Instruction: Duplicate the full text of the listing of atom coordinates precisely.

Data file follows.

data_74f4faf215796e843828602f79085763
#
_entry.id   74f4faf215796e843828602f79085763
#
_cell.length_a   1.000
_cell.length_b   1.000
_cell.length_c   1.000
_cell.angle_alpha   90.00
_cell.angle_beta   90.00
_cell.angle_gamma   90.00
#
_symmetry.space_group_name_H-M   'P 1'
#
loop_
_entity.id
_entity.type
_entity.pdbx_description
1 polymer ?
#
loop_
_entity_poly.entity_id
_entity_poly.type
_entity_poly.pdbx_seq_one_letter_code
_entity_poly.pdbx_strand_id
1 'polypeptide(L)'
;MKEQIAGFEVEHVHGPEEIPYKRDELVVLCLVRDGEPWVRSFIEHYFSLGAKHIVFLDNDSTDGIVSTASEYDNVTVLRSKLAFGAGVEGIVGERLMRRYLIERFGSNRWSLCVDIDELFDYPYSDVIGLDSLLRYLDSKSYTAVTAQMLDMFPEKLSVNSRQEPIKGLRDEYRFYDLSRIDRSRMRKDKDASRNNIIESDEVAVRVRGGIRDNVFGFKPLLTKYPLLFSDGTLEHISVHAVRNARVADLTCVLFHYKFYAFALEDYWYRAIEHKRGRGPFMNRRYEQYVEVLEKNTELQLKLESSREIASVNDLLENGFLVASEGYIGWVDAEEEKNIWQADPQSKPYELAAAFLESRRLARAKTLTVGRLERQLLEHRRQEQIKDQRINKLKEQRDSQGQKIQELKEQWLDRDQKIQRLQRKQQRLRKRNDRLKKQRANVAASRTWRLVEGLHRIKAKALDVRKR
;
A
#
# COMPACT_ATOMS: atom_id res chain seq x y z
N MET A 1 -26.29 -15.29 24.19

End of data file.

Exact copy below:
data_74f4faf215796e843828602f79085763
#
_entry.id   74f4faf215796e843828602f79085763
#
_cell.length_a   1.000
_cell.length_b   1.000
_cell.length_c   1.000
_cell.angle_alpha   90.00
_cell.angle_beta   90.00
_cell.angle_gamma   90.00
#
_symmetry.space_group_name_H-M   'P 1'
#
loop_
_entity.id
_entity.type
_entity.pdbx_description
1 polymer ?
#
loop_
_entity_poly.entity_id
_entity_poly.type
_entity_poly.pdbx_seq_one_letter_code
_entity_poly.pdbx_strand_id
1 'polypeptide(L)'
;MKEQIAGFEVEHVHGPEEIPYKRDELVVLCLVRDGEPWVRSFIEHYFSLGAKHIVFLDNDSTDGIVSTASEYDNVTVLRSKLAFGAGVEGIVGERLMRRYLIERFGSNRWSLCVDIDELFDYPYSDVIGLDSLLRYLDSKSYTAVTAQMLDMFPEKLSVNSRQEPIKGLRDEYRFYDLSRIDRSRMRKDKDASRNNIIESDEVAVRVRGGIRDNVFGFKPLLTKYPLLFSDGTLEHISVHAVRNARVADLTCVLFHYKFYAFALEDYWYRAIEHKRGRGPFMNRRYEQYVEVLEKNTELQLKLESSREIASVNDLLENGFLVASEGYIGWVDAEEEKNIWQADPQSKPYELAAAFLESRRLARAKTLTVGRLERQLLEHRRQEQIKDQRINKLKEQRDSQGQKIQELKEQWLDRDQKIQRLQRKQQRLRKRNDRLKKQRANVAASRTWRLVEGLHRIKAKALDVRKR
;
A
#
# COMPACT_ATOMS: atom_id res chain seq x y z
N MET A 1 -26.29 -15.29 24.19